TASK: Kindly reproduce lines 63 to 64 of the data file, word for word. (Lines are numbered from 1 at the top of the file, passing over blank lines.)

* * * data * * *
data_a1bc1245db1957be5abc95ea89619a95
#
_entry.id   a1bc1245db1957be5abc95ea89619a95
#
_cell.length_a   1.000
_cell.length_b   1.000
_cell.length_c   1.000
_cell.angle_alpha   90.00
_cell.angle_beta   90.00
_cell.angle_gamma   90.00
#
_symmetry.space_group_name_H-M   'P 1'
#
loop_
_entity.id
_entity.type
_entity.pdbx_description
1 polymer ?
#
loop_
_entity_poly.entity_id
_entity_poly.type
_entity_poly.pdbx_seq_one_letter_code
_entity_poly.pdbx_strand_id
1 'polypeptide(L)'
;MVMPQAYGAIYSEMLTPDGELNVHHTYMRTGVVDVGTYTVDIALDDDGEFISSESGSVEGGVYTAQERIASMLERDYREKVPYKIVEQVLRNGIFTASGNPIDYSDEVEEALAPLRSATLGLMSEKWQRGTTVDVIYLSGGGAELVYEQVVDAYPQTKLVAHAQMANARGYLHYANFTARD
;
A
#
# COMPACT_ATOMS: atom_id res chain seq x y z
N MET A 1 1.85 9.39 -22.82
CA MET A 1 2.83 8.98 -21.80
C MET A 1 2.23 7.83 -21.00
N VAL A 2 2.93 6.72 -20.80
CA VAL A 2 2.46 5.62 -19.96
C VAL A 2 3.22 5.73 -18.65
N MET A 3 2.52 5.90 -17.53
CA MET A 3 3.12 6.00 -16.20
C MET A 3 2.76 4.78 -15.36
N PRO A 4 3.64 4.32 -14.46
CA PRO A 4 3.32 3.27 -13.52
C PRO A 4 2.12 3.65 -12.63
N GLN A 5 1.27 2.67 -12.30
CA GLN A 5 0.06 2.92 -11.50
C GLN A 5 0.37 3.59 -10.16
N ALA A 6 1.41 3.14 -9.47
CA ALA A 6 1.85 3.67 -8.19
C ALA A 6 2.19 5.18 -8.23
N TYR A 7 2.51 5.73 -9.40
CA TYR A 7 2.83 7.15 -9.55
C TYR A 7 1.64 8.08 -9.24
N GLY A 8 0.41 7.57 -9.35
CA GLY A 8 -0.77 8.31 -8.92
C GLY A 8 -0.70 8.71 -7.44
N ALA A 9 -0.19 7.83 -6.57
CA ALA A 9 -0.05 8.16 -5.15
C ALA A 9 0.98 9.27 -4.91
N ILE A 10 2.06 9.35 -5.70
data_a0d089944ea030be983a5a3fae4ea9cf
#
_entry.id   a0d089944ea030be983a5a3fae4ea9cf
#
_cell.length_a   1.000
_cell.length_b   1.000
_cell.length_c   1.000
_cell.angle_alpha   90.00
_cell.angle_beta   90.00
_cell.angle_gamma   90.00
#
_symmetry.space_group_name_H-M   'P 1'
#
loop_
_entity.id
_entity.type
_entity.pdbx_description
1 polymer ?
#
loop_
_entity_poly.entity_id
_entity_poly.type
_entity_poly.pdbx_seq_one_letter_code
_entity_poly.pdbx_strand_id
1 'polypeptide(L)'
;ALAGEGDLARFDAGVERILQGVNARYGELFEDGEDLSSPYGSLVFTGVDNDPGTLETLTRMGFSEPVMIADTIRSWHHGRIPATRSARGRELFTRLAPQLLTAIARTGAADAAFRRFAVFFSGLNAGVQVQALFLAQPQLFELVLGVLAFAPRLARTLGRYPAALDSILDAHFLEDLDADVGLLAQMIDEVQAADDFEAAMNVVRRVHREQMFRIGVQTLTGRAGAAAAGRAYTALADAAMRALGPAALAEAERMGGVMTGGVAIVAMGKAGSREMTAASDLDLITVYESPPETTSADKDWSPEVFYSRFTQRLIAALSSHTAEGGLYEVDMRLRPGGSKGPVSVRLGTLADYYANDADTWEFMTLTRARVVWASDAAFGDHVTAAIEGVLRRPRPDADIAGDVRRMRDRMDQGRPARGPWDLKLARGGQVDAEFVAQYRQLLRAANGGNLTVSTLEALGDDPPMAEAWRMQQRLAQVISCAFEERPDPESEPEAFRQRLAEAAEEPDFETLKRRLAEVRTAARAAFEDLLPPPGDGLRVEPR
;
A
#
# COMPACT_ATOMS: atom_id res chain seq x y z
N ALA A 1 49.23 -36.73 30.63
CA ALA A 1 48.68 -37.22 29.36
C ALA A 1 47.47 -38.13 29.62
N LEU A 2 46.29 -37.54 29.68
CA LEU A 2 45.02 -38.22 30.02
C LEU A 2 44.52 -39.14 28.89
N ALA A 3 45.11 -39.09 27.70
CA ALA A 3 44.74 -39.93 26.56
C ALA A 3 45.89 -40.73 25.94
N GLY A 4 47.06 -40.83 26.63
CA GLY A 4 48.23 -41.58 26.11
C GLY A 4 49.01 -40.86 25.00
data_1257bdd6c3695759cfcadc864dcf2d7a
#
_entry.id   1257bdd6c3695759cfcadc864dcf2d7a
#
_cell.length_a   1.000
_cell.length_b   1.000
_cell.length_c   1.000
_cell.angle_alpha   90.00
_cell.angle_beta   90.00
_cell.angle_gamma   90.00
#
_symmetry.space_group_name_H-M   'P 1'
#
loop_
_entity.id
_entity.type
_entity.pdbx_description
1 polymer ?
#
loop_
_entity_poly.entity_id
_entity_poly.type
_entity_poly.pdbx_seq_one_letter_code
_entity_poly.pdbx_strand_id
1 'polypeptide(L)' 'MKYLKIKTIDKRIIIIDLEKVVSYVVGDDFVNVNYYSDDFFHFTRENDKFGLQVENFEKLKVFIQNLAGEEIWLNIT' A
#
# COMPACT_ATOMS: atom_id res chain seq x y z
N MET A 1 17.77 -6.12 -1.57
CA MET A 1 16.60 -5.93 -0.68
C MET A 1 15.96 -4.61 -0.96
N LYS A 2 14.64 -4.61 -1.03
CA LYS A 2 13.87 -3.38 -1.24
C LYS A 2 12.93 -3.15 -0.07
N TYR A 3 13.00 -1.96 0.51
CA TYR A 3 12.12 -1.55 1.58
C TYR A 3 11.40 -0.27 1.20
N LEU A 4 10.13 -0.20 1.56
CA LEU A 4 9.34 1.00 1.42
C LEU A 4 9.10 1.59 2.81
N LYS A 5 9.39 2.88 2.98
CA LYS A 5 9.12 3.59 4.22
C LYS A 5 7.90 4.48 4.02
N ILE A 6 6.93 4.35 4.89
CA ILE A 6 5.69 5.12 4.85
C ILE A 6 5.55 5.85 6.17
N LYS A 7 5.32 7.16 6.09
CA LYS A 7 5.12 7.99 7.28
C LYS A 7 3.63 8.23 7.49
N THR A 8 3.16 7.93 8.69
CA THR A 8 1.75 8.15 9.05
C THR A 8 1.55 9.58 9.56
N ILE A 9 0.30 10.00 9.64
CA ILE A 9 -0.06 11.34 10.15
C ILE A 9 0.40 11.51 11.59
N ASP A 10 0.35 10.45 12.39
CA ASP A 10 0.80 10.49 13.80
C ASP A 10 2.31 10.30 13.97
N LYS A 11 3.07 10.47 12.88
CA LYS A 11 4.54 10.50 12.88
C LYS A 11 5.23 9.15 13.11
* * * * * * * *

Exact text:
_cell.length_a   1.000
_cell.length_b   1.000